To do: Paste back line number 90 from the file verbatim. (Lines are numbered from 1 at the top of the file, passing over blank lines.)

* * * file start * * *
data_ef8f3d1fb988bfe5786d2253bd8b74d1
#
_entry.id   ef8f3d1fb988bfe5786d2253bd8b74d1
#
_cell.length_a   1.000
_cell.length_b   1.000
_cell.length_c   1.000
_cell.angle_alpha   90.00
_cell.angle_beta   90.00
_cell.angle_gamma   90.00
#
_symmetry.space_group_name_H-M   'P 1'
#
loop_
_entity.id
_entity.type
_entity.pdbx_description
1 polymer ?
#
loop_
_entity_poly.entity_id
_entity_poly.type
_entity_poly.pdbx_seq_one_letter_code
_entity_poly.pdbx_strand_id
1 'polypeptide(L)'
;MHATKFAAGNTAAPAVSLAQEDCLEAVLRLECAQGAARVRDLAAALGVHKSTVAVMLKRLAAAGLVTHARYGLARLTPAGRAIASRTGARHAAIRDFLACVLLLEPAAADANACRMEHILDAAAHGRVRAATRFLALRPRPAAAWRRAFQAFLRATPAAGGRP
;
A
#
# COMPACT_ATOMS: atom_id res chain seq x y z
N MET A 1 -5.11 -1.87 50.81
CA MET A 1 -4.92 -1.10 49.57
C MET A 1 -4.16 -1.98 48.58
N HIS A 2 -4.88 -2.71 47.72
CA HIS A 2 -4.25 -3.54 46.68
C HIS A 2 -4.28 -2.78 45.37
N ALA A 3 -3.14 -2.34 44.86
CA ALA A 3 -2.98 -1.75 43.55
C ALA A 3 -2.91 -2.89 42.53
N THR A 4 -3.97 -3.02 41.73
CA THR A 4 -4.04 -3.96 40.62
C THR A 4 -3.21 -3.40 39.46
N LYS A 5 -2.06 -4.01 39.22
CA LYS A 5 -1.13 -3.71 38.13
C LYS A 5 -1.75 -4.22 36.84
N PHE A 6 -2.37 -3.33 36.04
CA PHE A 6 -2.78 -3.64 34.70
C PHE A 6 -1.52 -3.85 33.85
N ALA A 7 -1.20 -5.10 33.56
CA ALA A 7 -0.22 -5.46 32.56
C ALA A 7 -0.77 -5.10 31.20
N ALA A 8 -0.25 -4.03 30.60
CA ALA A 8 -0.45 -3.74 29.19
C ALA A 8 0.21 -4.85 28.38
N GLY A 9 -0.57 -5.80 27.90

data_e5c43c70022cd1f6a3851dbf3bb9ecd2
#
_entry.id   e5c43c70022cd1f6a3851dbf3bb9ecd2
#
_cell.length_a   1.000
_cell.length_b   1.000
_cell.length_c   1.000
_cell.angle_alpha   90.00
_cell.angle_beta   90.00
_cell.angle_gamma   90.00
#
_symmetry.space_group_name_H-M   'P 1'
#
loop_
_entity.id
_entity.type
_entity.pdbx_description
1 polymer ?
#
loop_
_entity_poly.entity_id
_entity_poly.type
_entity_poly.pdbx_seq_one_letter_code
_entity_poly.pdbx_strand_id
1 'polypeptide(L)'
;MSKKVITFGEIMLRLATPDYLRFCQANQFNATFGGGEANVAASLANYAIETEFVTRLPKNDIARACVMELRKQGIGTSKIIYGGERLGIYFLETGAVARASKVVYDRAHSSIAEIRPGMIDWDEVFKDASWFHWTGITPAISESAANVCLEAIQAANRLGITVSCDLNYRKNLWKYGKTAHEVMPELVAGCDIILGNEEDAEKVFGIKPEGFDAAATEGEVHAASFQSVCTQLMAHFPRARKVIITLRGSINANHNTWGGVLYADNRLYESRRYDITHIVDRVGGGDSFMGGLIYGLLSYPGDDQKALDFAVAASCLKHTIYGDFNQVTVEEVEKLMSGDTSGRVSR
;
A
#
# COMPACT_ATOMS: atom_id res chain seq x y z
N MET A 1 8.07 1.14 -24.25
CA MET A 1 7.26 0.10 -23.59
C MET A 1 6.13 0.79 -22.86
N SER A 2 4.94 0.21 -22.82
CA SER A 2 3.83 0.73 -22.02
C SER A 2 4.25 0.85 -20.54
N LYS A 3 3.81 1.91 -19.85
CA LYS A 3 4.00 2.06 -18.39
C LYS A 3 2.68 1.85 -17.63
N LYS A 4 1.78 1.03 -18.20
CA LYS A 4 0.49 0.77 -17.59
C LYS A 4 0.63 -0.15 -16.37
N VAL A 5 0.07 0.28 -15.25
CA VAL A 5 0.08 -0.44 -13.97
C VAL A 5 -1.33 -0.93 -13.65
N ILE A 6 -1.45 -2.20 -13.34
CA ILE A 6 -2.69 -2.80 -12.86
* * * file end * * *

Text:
CA SER A 2 3.83 0.73 -22.02